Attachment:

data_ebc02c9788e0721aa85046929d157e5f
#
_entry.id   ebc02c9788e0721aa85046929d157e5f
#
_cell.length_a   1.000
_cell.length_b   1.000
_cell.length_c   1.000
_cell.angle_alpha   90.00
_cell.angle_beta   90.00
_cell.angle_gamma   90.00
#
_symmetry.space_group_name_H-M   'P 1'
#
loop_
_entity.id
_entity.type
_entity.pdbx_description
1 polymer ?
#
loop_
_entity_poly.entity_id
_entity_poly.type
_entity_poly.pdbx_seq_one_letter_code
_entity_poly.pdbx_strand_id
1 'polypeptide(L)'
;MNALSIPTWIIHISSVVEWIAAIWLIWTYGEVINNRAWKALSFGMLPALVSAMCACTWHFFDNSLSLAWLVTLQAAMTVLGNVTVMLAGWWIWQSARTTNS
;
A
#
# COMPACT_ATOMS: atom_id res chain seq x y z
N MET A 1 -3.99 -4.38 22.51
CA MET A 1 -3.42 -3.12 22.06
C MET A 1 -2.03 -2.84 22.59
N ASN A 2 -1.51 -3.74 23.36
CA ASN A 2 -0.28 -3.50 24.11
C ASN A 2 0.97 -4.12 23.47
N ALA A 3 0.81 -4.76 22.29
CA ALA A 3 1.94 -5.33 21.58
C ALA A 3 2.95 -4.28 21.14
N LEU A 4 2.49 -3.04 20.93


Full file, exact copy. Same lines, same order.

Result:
data_ebc02c9788e0721aa85046929d157e5f
#
_entry.id   ebc02c9788e0721aa85046929d157e5f
#
_cell.length_a   1.000
_cell.length_b   1.000
_cell.length_c   1.000
_cell.angle_alpha   90.00
_cell.angle_beta   90.00
_cell.angle_gamma   90.00
#
_symmetry.space_group_name_H-M   'P 1'
#
loop_
_entity.id
_entity.type
_entity.pdbx_description
1 polymer ?
#
loop_
_entity_poly.entity_id
_entity_poly.type
_entity_poly.pdbx_seq_one_letter_code
_entity_poly.pdbx_strand_id
1 'polypeptide(L)'
;MNALSIPTWIIHISSVVEWIAAIWLIWTYGEVINNRAWKALSFGMLPALVSAMCACTWHFFDNSLSLAWLVTLQAAMTVLGNVTVMLAGWWIWQSARTTNS
;
A
#
# COMPACT_ATOMS: atom_id res chain seq x y z
N MET A 1 -3.99 -4.38 22.51
CA MET A 1 -3.42 -3.12 22.06
C MET A 1 -2.03 -2.84 22.59
N ASN A 2 -1.51 -3.74 23.36
CA ASN A 2 -0.28 -3.50 24.11
C ASN A 2 0.97 -4.12 23.47
N ALA A 3 0.81 -4.76 22.29
CA ALA A 3 1.94 -5.33 21.58
C ALA A 3 2.95 -4.28 21.14
N LEU A 4 2.49 -3.04 20.93